Vol. II No. 16 8/15/2021
Notes from the Planning Board, August 3, Hybrid Meeting
- Chair Bill Vogt
- Marie Rafferty, VC
- Wayne Slosek
- Nancy Socha
- Gary Pitney
- Jennifer Carmichael, secretary
- Kate Fletcher (via Zoom)
- Carl Sprague (via Zoom)
- Minutes from 7/06/21 and 7/20/2021 approved as amended.
- The agenda says, "Discussion of open points in NRHPZ draft bylaw." However, the discussion changed to a sharing of each member's vision for Stockbridge.
- Fletcher referred to a letter from Bruce Blair and reinforced that she agreed that discussion of the points made in his letter would be helpful.
- Since it shifted the focus of the discussion, with the author's permission, the letter from Bruce Blair is reproduced here: "Dear Planning and Select Board Members: Regarding the agenda for the upcoming Planning Board meeting, I would like to urge the PB to consider the following questions before working on details of the "NHRPZ". I think that the "delay" in pushing the NHRPZ onto the warrant was caused by the rush to implement, which skipped the groundwork.
What was the reason for creating NHRPZ?
Was there a critical need supported by documentation? Or was it a means to an end related to new business and development projects? The narrative statement of purpose in the bylaw presumes selected results but does not include other possible outcomes and rationales.
Where is the credible, transparent data and discussion that supports the actual need for the NHRPZ?
A list of properties in itself is not the whole story. Nearly four months of behind-the-scenes work from your subcommittee did not seem to provide information.
How well do Board members understand this bylaw?
At a recent meeting, it seemed clear that at least one member did not know that the NHRPZ gave the PB authority to waive its requirements.
What does the public think? How are you measuring and adapting to public response?
The recent PB election results do not indicate support for the measure, but suggest the opposite. Public discussion between Board members (sans consultants) and residents has been limited.
How well can you describe the impact of the NHRPZ? What are the pros and cons?
What will the town actually look like after it is implemented? We need an unbiased assessment. Speaking for myself and numerous others, no more sales pitch, please.
Earlier this year, consultant Jeff Lacy gave his opinion that the Cottage Era Bylaw needed to be separate from the NHRPZ. The Cottage Era Bylaw had been put on the back burner in order to speed up the NHRPZ, which was referred to as "urgent". Why did you arrive at this conclusion? How can you document your urgent concerns so that they are credible?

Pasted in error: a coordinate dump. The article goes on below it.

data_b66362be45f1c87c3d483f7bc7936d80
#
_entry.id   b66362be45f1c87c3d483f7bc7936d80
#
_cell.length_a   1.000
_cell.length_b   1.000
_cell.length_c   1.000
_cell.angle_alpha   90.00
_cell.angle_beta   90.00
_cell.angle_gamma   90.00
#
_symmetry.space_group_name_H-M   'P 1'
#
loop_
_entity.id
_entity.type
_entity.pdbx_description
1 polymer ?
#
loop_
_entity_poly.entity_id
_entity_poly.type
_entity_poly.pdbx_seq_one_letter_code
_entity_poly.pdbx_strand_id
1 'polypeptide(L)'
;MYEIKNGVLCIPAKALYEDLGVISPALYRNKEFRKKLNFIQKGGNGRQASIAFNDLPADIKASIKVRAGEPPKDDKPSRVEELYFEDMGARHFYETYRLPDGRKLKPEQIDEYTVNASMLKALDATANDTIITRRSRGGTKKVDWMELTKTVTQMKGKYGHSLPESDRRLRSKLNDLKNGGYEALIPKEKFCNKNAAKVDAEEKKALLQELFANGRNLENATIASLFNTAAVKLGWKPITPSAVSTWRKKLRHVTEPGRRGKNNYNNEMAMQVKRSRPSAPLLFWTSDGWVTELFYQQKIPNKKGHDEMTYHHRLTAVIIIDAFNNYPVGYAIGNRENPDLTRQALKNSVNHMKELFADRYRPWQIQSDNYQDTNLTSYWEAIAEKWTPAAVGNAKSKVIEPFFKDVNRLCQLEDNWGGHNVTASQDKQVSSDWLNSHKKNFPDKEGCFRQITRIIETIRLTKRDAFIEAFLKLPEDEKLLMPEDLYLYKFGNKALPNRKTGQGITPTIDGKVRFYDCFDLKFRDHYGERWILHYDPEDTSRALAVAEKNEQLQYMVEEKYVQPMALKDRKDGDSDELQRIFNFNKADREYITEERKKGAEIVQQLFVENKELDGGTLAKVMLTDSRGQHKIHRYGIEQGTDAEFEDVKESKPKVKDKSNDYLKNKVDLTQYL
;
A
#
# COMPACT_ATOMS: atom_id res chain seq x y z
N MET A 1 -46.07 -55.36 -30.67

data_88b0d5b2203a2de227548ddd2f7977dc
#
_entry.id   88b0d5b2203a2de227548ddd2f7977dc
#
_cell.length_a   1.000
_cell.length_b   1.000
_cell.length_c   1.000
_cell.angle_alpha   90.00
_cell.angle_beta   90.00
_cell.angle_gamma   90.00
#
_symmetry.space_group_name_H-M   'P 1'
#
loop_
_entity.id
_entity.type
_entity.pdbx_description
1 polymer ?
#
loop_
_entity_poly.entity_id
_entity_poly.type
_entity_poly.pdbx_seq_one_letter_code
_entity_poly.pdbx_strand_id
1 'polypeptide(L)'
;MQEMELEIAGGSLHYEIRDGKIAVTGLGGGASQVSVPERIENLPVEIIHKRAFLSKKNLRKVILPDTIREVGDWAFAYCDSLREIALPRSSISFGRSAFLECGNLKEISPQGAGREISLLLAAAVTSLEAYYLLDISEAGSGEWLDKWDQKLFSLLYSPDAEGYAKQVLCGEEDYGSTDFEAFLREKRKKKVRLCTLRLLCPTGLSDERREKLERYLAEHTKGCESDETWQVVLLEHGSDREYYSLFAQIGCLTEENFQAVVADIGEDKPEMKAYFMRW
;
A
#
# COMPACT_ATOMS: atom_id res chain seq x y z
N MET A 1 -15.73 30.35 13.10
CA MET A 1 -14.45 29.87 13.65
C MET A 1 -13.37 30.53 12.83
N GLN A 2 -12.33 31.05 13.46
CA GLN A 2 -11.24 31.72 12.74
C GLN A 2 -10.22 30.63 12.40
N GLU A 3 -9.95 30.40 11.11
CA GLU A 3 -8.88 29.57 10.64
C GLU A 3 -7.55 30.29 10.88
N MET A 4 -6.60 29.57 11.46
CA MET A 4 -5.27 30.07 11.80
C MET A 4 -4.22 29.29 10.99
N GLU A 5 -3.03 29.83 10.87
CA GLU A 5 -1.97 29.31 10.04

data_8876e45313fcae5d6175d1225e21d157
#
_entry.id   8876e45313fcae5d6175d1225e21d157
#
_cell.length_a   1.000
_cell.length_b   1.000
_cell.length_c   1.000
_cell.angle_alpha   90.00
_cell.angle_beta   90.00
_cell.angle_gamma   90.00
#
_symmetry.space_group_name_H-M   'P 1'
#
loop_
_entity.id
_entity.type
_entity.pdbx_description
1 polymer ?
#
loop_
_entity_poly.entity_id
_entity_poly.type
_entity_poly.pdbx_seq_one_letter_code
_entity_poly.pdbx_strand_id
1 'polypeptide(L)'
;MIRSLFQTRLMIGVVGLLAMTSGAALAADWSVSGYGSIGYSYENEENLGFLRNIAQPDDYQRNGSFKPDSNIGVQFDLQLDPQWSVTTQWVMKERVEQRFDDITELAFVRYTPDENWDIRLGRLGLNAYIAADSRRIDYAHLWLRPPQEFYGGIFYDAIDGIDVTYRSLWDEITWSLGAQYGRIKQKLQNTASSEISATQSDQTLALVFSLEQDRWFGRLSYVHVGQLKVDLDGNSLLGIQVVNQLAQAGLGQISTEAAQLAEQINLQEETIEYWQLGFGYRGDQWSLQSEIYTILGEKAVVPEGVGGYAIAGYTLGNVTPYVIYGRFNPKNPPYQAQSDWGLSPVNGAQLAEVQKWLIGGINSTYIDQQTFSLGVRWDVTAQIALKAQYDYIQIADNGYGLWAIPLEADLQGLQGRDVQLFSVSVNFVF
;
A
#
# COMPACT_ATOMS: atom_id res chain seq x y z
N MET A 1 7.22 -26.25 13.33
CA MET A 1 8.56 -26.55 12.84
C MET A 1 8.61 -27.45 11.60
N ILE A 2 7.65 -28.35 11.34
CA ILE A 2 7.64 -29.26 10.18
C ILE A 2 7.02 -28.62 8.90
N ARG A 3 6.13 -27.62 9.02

I believe that by addressing these questions, you can effectively consider whether we need an NHRPZ in Stockbridge."
In the discussion that followed, each PB member stated their position with regard to the proposed bylaw, and generally their "vision for Stockbridge". It was an open and interesting discussion. The meeting is available on CTSB and is worth listening to. A summary does not do the members justice.
At the end of the discussion, more than one member observed there was not agreement between members. Points of disagreement included but were not limited to: is NHRPZ necessary? Is NHRPZ what the PB was tasked to consider? What is the role of a PB? Does any PB have an obligation or a proper role in determining how a developer makes money or how much he makes? Is a PB meant to promote or impede change? Is a PB's role to lower taxes? And many other points of disagreement that may have nothing to do with the appropriate role of any PB.
Two suggestions were made:
- To visit a community similar to Stockbridge where NHRPZ was adopted and see the result. Hopefully visit a project developed under a NHRPZ Bylaw.
- Arrange for a survey to be sent to the public to determine what the people want; what their vision for Stockbridge is. It was suggested that perhaps that should guide their efforts. The last survey done by the Town re: housing was mentioned. Selectman White had experience with the last survey and was asked to assist. He readily agreed.
- SU was asked to publish the last survey. It was reported that many if not most of the responses came as a result of SU publishing and promoting the survey. If SU can help this time, we are pleased to.
- As they considered local developments, there seemed to be agreement about what members liked, did not like, and what worked. Perhaps evaluating local changes is an aid in finding agreement?
Photo: Jay Rhind